Tuesday, February 24, 2009

Little brown dress

Would you -- could you -- wear the same thing every day for a year?

This person did. And I'm fascinated by it:

So, here's the deal - I made this dress and I wore it every day for a year. I made one small, personal attempt to confront consumerism by refusing to change my dress for 365 days.

In this performance, I challenged myself to reject the economic system that pushes over-consumption, and the bill of goods that has been sold, especially to women, about what makes a person good, attractive and interesting. Clothes are a big part of this image, and the expectation in time, effort, and financial investment is immense.
She blogs all about her experience and insights over the course of the year, and as I read I found myself secretly wishing I could wear the same thing every day, realizing that it's not realistic in my world -- but then thinking, ok, what IS realistic? Ten items of clothing? Fifteen? Yeah, maybe, actually. Twenty? That's still a LOT less than what's in my closet right now. And it's also a lot more than most people in most countries in the world own.

Anyway, I have approximately one million more thoughts related to this topic. The idea of simplicity, of simplifying life, seems to be popping up every time I turn around -- in movies, music, and friends' homes.

So this post is kind of just a teaser. More thoughts on this later.

Everybody hurts

Without going into personal detail, can I just acknowledge something here?

Sometimes I hurt. Sometimes I hurt a little, sometimes a lot.

Don't worry, I am fine. But the past couple of weeks have not been fine. That's just kind of how life works sometimes. I'm coming out on the other side of this one, amazingly intact, and starting to have some pain replaced by wisdom and insight and even peace. But a part of me -- call it the emo part? -- still wants to acknowledge it, to say, this is how I felt. Not, this is how I fixed it, or this is what I learned, or this is who helped me -- but simply, I felt this. I am a real person having a real human experience, and this is how it feels sometimes. And I know I'm not the only one who feels it.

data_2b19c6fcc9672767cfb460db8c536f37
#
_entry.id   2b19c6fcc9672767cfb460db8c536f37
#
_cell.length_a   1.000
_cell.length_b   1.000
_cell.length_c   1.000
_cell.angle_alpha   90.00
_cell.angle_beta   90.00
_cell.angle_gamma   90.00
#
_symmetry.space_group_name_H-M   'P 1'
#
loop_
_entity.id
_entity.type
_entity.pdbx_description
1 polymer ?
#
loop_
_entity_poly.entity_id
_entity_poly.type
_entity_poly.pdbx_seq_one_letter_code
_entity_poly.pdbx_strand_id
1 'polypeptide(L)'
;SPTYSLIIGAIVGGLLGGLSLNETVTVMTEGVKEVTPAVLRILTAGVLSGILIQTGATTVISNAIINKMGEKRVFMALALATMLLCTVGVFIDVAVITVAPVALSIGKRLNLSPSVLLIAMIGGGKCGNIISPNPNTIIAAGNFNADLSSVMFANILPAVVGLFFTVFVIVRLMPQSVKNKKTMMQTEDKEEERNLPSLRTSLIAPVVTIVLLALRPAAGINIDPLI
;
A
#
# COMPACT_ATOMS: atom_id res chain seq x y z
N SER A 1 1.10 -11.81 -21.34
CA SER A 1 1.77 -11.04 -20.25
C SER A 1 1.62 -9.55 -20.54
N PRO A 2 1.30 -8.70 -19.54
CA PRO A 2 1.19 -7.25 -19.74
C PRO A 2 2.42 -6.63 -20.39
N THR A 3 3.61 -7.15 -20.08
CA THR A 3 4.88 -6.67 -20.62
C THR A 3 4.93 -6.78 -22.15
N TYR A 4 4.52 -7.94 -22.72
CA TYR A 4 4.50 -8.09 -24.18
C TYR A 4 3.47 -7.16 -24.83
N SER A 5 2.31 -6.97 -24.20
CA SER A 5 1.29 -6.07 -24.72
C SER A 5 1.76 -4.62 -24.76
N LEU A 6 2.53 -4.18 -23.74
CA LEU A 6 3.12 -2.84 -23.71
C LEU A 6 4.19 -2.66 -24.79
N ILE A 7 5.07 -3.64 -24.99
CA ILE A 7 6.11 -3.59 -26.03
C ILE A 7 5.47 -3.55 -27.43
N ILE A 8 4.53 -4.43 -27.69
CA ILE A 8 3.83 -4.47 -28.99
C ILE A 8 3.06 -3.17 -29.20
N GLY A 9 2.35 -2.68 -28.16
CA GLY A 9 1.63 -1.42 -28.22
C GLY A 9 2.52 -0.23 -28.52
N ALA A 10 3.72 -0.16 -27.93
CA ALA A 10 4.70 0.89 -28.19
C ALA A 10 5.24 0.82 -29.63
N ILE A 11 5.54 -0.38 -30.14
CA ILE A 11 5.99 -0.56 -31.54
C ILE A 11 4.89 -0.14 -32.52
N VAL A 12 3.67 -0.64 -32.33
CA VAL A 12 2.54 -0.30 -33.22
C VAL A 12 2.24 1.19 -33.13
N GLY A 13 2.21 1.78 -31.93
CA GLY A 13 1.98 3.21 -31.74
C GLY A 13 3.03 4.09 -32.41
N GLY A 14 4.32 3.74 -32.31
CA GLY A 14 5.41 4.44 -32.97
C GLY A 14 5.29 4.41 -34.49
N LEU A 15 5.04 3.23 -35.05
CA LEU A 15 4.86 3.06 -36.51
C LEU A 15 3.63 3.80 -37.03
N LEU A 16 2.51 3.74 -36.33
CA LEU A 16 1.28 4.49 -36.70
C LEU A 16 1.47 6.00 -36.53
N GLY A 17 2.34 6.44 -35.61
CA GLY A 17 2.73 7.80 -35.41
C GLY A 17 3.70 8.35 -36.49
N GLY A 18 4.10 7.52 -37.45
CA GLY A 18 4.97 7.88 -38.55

And so, in the spirit of teen angst, this song from my teen years is for all of us.

Thursday, February 12, 2009

Getting my stuff done

I'm having one of those days.

Four in a row, actually.

In fact ... posting this video to my blog is a shining example of my amazing non-productive productivity ...

Friday, February 6, 2009

My dad and the untold story of black mormons

I saw a moving film (for the second time) on Saturday night called "Nobody Knows: The Untold Story of Black Mormons."

It does a beautiful job of covering, as one of the producers, Darius Gray, put it afterwards, both the the bitter and the sweet. I felt somehow healed by it, not just in terms of racial reconciliation but also in terms of reconciling my faith. I highly recommend it to anyone who has the opportunity to see it -- whatever your race or religion.
Check out some extended clips from it here.